The dos and don’ts of social media campaigns

Enterprises of all shapes and sizes operating across all manner of industries rely on social media.

Whether it’s consumer-facing, B2B or even internally shared content, social media represents a fast, relatively inexpensive and mightily effective series of tools. These tools help organisations build brands, drive growth, communicate with key stakeholders, gain insights and advertise products and services.

There are more than 4.5 billion social media users around the world, and counting. It is therefore little wonder that companies are investing so much in this strand of marketing and communications activity. Last year, social media accounted for almost 16% of UK companies’ entire marketing budgets. This is set to rise to 20% during 2023, and 27% within five years.

Companies can ill afford to get social media wrong

Even when looking at social media solely through an upfront investment lens, firms cannot afford to get their campaigns and content delivery wrong.

There is huge pressure in terms of finances and resources consumed, and the need to deliver a return on investment. The global and instant nature of social media also means that a catastrophe is potentially just a click, or keystroke, away. One poorly judged LinkedIn post or abrasive response to a customer’s feedback on Twitter can carry many consequences. This spans from reputational damage to lost revenue and even legal action.

Equally, in a far less drastic and longer-term sense, badly executed social media activity can result in major missed opportunities. Brand and product potential can be unfulfilled, and enterprises can fail to hit important marketing and wider business KPIs.

How to get it right

On the flipside, when thought out properly and executed professionally, social media can easily be a brand’s most valuable marketing tool. This can include those in B2B circles where the likes of LinkedIn is proving its worth in spades.  

Here are some quickfire dos and don’ts to help shape successful social media campaigns. With these, you can ensure your social media remains an asset to your organisation. 

Marketers should:

  • Have a content plan: What are your objectives and what content is best placed to achieve them? Social media is “in the moment for those who consume its content”. However, it requires a huge amount of work and planning in the background.
  • Have a posting schedule (and stick to it): Some posts need to be published at particular times to have maximum impact. For example, when they are in response to a scheduled event or in line with important company activities. Take time to come up with an optimised schedule and do your best to stick to it.
  • Set the right posting frequency: There is a fine line between over and under posting on social media. Post too little, and it looks like the account is a token part of a company’s marketing activities. Post too much, and followers (potential customers) could be put off and view your activities as spam.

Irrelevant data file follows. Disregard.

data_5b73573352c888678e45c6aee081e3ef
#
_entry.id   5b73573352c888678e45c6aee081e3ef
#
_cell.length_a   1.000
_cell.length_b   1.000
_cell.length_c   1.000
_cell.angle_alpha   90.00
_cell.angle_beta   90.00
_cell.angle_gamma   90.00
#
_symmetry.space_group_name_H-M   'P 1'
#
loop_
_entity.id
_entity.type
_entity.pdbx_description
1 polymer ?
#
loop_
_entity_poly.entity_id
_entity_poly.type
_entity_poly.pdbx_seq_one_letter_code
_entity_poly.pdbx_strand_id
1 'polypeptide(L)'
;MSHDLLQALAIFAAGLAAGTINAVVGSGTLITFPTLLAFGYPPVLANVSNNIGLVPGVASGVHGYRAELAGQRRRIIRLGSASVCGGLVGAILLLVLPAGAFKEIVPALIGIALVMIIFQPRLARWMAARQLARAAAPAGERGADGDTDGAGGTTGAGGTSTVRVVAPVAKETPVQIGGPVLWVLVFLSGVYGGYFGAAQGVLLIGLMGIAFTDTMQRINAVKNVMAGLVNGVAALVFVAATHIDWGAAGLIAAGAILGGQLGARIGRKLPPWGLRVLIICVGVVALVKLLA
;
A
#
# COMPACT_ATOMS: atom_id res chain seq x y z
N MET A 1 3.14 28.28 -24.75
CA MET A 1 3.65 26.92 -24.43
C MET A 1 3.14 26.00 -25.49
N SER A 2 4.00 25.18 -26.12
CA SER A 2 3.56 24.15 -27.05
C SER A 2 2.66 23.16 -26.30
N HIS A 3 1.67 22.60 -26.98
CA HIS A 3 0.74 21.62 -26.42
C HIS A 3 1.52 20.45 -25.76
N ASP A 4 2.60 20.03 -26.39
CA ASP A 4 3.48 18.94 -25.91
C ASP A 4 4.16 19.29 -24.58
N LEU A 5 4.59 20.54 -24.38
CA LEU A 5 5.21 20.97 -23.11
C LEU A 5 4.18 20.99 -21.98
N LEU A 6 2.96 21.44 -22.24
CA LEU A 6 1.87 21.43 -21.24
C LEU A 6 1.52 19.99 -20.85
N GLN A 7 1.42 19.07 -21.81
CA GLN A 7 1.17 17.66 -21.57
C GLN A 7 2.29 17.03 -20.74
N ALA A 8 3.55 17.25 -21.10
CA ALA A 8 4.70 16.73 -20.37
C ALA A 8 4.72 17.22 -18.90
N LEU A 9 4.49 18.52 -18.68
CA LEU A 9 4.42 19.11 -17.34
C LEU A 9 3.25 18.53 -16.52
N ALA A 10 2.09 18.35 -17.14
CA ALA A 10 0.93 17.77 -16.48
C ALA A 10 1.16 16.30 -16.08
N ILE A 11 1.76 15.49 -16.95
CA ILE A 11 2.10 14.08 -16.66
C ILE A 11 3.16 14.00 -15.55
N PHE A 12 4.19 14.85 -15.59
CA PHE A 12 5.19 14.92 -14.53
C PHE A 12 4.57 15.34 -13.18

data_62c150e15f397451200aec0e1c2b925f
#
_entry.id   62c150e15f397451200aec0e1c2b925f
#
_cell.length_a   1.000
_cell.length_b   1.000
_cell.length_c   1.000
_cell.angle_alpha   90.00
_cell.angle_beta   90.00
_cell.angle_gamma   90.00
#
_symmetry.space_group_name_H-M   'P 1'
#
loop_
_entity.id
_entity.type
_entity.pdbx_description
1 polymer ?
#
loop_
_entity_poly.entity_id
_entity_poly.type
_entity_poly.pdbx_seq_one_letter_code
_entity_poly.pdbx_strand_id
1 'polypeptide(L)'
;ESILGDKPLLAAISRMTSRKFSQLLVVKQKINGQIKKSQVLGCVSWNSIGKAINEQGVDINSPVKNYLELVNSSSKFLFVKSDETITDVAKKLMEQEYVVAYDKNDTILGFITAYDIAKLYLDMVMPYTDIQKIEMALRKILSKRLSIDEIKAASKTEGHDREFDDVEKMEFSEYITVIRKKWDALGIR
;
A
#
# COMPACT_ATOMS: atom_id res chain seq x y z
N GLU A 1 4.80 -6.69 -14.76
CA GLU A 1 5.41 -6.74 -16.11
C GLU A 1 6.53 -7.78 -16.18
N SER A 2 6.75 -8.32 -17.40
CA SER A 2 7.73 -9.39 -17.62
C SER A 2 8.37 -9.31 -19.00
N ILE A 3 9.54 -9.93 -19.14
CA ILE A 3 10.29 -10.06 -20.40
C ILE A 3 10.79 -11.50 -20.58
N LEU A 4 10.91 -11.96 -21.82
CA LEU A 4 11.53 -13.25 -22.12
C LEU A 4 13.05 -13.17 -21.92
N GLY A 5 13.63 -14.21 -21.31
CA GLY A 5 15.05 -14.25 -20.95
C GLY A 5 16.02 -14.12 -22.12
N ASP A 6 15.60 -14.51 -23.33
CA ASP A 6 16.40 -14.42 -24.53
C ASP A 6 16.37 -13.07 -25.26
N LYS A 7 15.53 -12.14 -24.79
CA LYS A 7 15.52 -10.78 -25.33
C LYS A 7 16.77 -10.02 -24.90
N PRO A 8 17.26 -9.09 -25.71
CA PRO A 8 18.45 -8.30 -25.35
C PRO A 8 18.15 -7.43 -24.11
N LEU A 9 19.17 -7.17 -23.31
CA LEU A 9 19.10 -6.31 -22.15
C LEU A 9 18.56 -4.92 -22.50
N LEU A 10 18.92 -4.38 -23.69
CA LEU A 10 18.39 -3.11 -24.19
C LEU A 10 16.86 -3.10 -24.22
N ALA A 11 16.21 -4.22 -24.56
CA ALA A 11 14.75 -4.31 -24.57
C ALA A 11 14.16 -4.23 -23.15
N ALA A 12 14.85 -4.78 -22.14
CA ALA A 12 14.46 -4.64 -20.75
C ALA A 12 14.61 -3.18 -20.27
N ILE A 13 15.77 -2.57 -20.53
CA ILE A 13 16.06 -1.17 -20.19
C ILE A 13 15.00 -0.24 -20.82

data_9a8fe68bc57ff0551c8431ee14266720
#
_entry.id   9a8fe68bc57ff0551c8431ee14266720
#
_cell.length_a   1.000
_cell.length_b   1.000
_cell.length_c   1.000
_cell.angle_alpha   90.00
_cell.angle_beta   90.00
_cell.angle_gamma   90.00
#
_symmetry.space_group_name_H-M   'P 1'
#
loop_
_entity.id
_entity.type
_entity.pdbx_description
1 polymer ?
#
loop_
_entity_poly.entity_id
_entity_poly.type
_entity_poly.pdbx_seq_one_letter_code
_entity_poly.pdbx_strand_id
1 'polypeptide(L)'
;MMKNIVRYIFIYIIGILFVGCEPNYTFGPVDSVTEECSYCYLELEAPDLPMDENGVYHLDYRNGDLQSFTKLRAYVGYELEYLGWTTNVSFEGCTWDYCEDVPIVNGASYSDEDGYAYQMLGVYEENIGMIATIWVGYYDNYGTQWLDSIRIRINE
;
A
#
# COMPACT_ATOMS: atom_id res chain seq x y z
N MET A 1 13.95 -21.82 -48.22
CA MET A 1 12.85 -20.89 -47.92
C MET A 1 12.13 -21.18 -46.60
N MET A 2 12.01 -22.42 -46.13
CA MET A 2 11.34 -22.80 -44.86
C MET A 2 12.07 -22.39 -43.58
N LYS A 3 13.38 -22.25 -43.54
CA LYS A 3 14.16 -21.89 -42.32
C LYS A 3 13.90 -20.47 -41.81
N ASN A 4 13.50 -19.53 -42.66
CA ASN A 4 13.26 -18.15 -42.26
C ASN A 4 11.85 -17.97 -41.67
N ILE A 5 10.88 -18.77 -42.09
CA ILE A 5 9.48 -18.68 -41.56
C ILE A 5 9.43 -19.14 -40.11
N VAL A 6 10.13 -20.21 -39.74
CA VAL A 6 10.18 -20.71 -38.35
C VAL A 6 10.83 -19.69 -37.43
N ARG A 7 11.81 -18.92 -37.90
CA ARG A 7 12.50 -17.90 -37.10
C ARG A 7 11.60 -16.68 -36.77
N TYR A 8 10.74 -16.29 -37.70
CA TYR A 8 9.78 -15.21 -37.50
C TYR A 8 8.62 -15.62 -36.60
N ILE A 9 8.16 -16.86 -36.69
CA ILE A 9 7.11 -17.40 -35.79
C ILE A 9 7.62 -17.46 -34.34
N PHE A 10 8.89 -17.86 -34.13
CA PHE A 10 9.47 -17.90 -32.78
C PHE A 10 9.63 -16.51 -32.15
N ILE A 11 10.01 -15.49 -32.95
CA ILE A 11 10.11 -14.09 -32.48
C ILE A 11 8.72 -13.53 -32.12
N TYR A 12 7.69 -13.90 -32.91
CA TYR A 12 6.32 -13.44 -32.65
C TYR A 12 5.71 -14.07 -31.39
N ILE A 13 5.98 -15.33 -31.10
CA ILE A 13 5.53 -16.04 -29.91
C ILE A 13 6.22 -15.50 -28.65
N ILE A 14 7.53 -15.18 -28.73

• Vary their post types: It is easy to get bored of a brand or company’s social media output. To keep things fresh, try using different types of post that appeal to different audience segments. Some followers may respond better to visual content such as images, GIFs and videos. Others may find greater value in simpler posts that serve a purely informational purpose.

Conversely, social media marketers should not:

  • Neglect proofreading their content: We’ve all seen high profile examples of where a simple grammatical mistake (even one letter) transforms the meaning of a statement. Good content must get the basics right. That includes text being used for social media – ideally, at least two sets of eyes should proofread content before it is posted.  
  • Engage with trolls: Being proactive in trying to resolve issues with customers is one thing, but there are times to step back if your organisation is being trolled. Trollers are deliberately trying to cause offence and have a set agenda. Being able to identify and then block or shut them off from your brand is an important skill.
  • Stray from central strategies: Social media strategies will have time and resources invested in them for a reason. Some circumstances or events may warrant a temporary shift intact. With that said, wider strategies should be adhered to unless a change of direction has been communicated across the team.

Unsure where to start?

Managing business social media accounts, which may take many forms and cover multiple channels, can be a daunting task. However, with a sound strategy and processes in place, social media can quickly be transformed into a vital asset. By following these tips, social media can perform several crucial marketing and communications functions.

Magenta helps to manage and maintain social channels for personal and business accounts. We have particular specialisms in the B2B sphere, leveraging the likes of LinkedIn, Twitter and Facebook. We know how to improve pages and produce compelling, shareable content that will resonate with your social audience.  

If you need help with your business’s social media strategy, get in touch.

Richard Huck